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Ortel Communications: Growing presence in the wireline broadband space

May 02, 2017

Ortel Communications: Growing presence i...

 

By Akanksha Mahajan Marwah and Kuhu Singh

Broadband has emerged as a key business and revenue driver for multiple service operators (MSOs) in developed telecom markets across the world. The trend is now gaining traction in other countries as well, as MSOs look for new business opportunities. With their established wireline infrastructure, MSOs are well positioned to deliver triple-play (TV/data/voice) services.

In India, given the limited broadband penetration, there are immense opportunities for growth for MSOs. While the launch of 4G services has given a fillip to the mobile broadband market, fibre remains the unrivalled medium to deliver faster speeds at affordable rates. MSOs stand to gain in this scenario as they have the relevant infrastructure and a ready customer base.

Ortel Communications Limited, a regional MSO, is one such company that has identified the broadband opportunity and is looking to tap it in a big way. The company started operations in 1995 in Odisha and obtained an internet service provider (ISP) licence in 1998, among the first private sector companies to do so. Over the years, Ortel has had a successful run across all its areas of operations – cable TV, broadband, leasing of fibre infrastructure and signal uplinking services. It currently operates a cable network spanning 55,535 km spread across Odisha, Chhattisgarh, Andhra Pradesh, Telangana, West Bengal and Madhya Pradesh. Despite being a regional player, the company has 0.82 million cable TV subscribers, which is either equal to or higher than the subscribers of national MSOs.

Currently, 9-10 per cent of these subscribers are broadband users and this figure is likely to increase in the coming years given the huge untapped potential of the wireline broadband segment. In fact, in the past two years, the broadband segment has been a key focus area for Ortel. During the quarter ended December 2016, revenue from broadband services accounted for around 20 per cent of the total revenues. Further, the segment recorded a year-on-year growth of about 18 per cent during the nine month period ended December 2015 and December 2016.

The company has built a two-way communication network for offering triple-play services. It uses a hybrid fibre coaxial network, which is a combination of optic fibre in the backbone and coaxial cable in the downstream. The network is capable of providing broadband speeds of up to 100 Mbps using a cable modem with DOCSIS (data over cable service interface specification) technology.

Key differentiators

The company’s success is largely owing to various innovative strategies it has adopted over the past two decades. According to Bibhu Prasad Rath, president and chief executive officer, Ortel, “Unlike most national MSOs which follow a B2B model, we have differentiated ourselves with a B2C model that focuses on ownership and control over the last mile.” The company owns about 90 per cent of its subscribers, which means that it captures the entire subscription revenue stream, without any revenue leakage to local cable operators. “Full control over the last mile ensures superior service, as well as direct control over subscriber billing and collections,” he adds. The B2C cable TV business model has also helped Ortel withstand the aggressive competition in the broadband market by directly reaching the end-users. Further, its high-end triple-play network allows the company to offer both cable TV and high speed broadband services using a single cable.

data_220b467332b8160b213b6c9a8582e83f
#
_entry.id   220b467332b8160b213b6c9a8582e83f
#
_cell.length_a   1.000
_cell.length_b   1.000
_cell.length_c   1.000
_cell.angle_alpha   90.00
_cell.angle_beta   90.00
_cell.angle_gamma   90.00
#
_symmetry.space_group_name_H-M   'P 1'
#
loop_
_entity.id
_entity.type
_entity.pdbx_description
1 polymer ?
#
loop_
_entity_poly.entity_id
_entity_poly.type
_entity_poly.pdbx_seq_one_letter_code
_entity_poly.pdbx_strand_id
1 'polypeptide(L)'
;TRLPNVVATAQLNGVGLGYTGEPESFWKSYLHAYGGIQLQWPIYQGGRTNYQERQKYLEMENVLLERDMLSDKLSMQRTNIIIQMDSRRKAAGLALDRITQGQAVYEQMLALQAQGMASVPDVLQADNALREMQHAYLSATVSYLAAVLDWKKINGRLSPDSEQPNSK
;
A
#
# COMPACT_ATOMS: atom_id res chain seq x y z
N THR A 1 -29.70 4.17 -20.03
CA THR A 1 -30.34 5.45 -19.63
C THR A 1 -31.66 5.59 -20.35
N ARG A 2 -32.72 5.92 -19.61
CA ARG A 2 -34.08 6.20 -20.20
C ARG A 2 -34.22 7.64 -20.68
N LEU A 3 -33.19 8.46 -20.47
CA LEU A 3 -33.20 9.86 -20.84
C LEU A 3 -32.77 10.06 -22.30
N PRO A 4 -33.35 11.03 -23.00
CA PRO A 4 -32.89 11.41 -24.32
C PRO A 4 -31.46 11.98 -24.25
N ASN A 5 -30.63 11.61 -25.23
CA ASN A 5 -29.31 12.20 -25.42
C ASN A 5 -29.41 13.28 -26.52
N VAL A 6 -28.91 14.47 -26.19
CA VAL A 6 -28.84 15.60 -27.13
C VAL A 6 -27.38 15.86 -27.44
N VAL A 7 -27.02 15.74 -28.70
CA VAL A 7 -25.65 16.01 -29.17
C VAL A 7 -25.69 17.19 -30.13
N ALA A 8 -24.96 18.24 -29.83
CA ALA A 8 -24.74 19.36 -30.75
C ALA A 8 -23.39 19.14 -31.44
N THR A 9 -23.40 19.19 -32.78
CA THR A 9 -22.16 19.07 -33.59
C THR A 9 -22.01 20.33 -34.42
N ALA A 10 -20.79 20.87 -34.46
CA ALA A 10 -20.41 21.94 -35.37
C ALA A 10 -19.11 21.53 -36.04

Ortel is one of the early adopters of the DOCSIS technology, which can be used along with cable TV services with minimal changes in the network architecture. According to Rath, “Most of our competitors use DSL technology, which has its limitations. However, we use mega speed DOCSIS 3.0 broadband internet, which has the capacity to deliver up to 300 Mbps to the customer’s premises. This technology has been widely used by leading ISPs in Europe and the US.” Ortel also provides wireless home broadband facilities, enabling customers to use multiple devices at home. “We have installed Wi-Fi hotspots in a few cities where customers can experience high speed internet even outside their homes by using their home broadband accounts,” adds Rath. The company has also experimented with Ethernet over coaxial, Metro Ethernet and GPON (gigabit passive optical networks) in its areas of operations.

Challenges and the way forward

Ortel, being a wireline broadband provider, has no spectrum limitation. However, cable infrastructure maintenance is a key challenge faced by the company. Overhead cables, like underground cables, require a high level of maintenance. Redundancy networks have to be set up ahead of time given the frequent expansion/maintenance of roads. As for new geographies, inadequate availability of skilled workers is a major constraint.

These challenges notwithstanding, the company plans to invest around Rs 3 billion for infrastructure expansion to gain a stronger foothold in its existing areas of operations as well as to enter new states in the country.

Going forward, Ortel is optimistic that its broadband business will report significant growth. “With video and audio streaming on the rise, online gaming becoming a norm, and downloading of heavy files for research and education becoming a necessity, we will keep on modifying our offerings to meet these needs,” says Rath.

 

 
 

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